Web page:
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Gem Insider Sterling Silver 15x30mm Purple Mohave Turquoise Pendant w/Chain - 115-353


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115-353 - Gem Insider Sterling Silver 15x30mm Purple Mohave Turquoise Pendant w/Chain
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Sterling Silver Marquise Shaped Dyed & Stabilized Mohave Turquoise Pendant w/ Chain

Dress up for any occasion in this gorgeous pendant! Designed in rhodium plated sterling silver, this pendant features one marquise shaped 15 x 30 x 4.9mm dyed and stabilized Mohave turquoise in an adhesive setting. The pendant, with a single bail, includes an 18" cable chain that secures with a lobster clasp.

The total weight of the turquoise is approximately 17.50ct. The pendant measures 1-5/8"L x 3/4"W x 5/16"H.

Complete the look with the matching earringsJ402074.

About the Mohave Turquoise
This unique Mohave turquoise is crafted through a process that uses a hydraulic press to assemble turquoise nuggets together along with introducing the bronze metal matrix throughout the brick of turquoise. Once the turquoise is pressed or assembled, it is stabilized to harden the stone. Currently, this is the only product on the market that features real Arizona turquoise and real metal matrix. With this unique process, this world famous Arizona Kingman Mine turquoise comes to you in a brand new way with a brand new look. The Kingman mine is the oldest known turquoise mine in the Americas and is located at the Mineral Park Mine in the Cerbat Mountains, about 14 miles from Kingman, AZ.

About the Gem Insider Collection
Focusing on the uniqueness of gemstones, their cuts and sizes, the Gem Insider Collection lets you experience the wonder of gems from around the world. ShopHQ's “Gem Insider,” Paul Deasy, searches the globe to find unusual, rare, new and exotic gemstones. He is an Accredited Jewelry Professional with the Gemological Institute of America and is your passport to an educational journey of gemstones and remarkable beauty. Paul has visited and photographed mines in exotic countries like Australia and Tanzania and enjoys sharing his knowledge and appreciation of the gems found there.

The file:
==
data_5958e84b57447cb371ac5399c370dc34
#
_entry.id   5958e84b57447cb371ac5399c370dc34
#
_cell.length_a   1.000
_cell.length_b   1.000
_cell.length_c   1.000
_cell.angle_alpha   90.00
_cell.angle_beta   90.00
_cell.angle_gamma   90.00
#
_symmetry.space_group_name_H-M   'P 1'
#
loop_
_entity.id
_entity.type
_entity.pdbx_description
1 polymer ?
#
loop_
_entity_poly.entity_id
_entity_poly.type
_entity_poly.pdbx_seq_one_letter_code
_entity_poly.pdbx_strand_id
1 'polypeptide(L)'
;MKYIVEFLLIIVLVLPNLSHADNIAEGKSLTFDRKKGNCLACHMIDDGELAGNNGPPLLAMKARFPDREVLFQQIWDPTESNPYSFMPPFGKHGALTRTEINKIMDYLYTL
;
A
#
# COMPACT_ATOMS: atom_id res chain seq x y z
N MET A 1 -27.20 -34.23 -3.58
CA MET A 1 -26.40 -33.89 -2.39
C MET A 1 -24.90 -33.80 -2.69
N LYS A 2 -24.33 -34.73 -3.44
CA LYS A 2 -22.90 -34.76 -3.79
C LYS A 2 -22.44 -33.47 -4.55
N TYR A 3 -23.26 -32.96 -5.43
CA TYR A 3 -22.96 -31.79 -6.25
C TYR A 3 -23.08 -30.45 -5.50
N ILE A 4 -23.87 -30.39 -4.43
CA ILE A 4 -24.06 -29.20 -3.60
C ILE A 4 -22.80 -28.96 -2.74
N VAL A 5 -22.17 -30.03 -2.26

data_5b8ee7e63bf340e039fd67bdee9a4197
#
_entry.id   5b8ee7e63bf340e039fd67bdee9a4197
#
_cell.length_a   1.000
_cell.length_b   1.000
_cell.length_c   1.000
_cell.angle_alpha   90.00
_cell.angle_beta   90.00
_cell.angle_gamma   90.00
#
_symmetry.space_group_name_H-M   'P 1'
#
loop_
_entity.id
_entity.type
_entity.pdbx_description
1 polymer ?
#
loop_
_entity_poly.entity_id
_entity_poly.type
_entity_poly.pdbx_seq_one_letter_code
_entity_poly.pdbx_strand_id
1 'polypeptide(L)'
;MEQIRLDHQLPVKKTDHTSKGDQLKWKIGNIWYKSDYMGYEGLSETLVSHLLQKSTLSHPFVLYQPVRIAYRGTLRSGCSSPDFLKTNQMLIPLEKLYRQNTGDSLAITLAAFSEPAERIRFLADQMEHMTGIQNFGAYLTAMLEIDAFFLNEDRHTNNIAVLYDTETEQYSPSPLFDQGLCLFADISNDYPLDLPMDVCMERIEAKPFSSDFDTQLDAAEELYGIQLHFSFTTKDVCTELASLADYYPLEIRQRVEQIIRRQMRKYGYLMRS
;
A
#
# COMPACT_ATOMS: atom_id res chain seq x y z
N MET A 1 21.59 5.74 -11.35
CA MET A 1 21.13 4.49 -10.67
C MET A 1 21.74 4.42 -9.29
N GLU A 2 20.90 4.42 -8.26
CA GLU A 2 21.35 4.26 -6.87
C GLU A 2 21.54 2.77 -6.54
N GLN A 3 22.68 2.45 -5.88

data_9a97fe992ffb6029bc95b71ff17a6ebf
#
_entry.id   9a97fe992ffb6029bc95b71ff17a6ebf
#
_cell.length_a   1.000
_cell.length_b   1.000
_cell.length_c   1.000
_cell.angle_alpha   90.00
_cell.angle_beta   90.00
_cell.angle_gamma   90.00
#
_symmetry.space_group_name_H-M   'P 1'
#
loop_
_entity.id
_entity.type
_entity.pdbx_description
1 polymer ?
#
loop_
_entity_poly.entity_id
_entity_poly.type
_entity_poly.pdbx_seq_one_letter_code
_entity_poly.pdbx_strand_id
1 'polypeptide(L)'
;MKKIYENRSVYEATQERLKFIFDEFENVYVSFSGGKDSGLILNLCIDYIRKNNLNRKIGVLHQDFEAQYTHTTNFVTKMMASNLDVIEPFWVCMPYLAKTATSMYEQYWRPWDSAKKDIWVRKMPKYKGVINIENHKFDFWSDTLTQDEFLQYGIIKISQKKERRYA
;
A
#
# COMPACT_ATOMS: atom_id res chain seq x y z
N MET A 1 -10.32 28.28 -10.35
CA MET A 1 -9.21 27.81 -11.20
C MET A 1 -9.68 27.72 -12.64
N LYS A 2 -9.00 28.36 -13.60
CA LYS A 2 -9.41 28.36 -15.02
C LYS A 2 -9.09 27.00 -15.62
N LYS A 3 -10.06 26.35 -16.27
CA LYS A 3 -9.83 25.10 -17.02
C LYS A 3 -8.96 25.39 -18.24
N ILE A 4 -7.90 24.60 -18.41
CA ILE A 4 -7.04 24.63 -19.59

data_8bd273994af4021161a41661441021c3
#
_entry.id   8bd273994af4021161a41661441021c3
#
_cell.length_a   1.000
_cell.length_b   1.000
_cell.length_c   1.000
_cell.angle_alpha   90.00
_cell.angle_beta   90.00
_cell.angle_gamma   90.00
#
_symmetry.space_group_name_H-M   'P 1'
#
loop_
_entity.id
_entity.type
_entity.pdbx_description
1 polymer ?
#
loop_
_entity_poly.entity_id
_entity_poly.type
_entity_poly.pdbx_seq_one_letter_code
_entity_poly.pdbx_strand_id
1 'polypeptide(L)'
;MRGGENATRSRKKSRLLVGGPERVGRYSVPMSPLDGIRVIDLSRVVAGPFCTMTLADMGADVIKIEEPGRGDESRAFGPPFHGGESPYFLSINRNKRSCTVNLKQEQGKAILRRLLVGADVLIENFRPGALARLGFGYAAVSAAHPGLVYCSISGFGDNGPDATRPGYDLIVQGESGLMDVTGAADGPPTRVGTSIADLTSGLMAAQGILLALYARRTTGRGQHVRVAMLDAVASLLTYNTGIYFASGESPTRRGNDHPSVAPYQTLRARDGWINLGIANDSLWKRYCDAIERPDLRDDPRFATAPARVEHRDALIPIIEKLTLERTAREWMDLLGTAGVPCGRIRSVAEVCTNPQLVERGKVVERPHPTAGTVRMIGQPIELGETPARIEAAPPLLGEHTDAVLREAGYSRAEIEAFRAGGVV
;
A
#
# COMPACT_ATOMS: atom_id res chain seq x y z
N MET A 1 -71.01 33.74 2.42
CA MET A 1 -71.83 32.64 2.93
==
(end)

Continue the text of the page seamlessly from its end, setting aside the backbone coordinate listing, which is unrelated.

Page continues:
Part of the Gem Insider Collection. Dyed turquoise. Color and matrix may vary. Natural gemstones are formed by nature and because of this no two are exactly alike. Natural gemstones often have inclusions or imperfections which is proof that the gemstone is completely natural. This quality makes pieces like this even more appealing. All weights pertaining to diamond weights are minimum weights. Additionally, please note that many gemstones are treated to enhance their beauty. Click here for important information about gemstone enhancements and special care requirements.


Sterling Silver    Turquoise    


Sterling Silver

Sterling silver, also called fine silver, is a beautifully lustrous cool-toned precious metal favored in fine jewelry among other products. The most reflective of all metals (excluding mercury), sterling silver looks stunning by itself and brings out the best hues in an array of colorful gemstones.

Sterling silver can be polished to a higher sheen than platinum. In fact, Ag, the chemical symbol for silver, comes from a word that means “white and shining.” The surface of silver can boast that shiny, polished appearance, or can be brushed, satin, matte, sandblasted, antiqued or oxidized (chemically blackened).

In order to be called sterling silver, a metal must be made up of a minimum of 92.5% pure silver and 7.5% alloy (meaning other metals), including but not limited to copper and nickel. The alloy is added to pure silver to make the metal more durable, tougher and harder. Sterling silver is designated a fineness of “925.” Pieces with sterling silver may be marked “sterling.”

Finishes on Sterling Silver
Finishing, or plating, is a common treatment with sterling silver. Popular types of plating are rhodium plating, gold plating and anti-tarnish plating. Plating is used to extend the life and sheen of the jewelry. After sizing or buffing a piece of jewelry with a machine, it must be re-plated to restore the finish.

  • Rhodium Plating: Rhodium plating is a complex and laborious process that enhances the luster and beauty and extends the life of silver. A member of the platinum metal group, rhodium is often used as a finishing touch on silver jewelry. It's a shiny silvery metal with a very white and reflective appearance, much like mercury. It's also very hard, so it withstands much wear and tear, resists natural tarnishing and wonderfully mimics the brilliant finish of freshly polished silver.

    Caring for Sterling Silver
    Sterling silver becomes tarnished as the result of a natural chemical process that occurs when sterling silver is exposed to chemicals in the air, rubber, wool and latex. Humidity also plays a role in accelerating tarnishing. It's easy to keep your sterling silver sparkling, though, by taking a few steps to prevent tarnish and other wear and tear.

  • Avoid exposing sterling silver to direct sunlight and harsh chemicals, including chlorine, ammonia, hair products, perfumes, cosmetics, perspiration and strong jewelry cleaning solutions.
  • Periodically wash sterling silver with mild dish soap and warm water. Rinse well and dry completely with a soft cloth before storing because moisture can cause tarnish.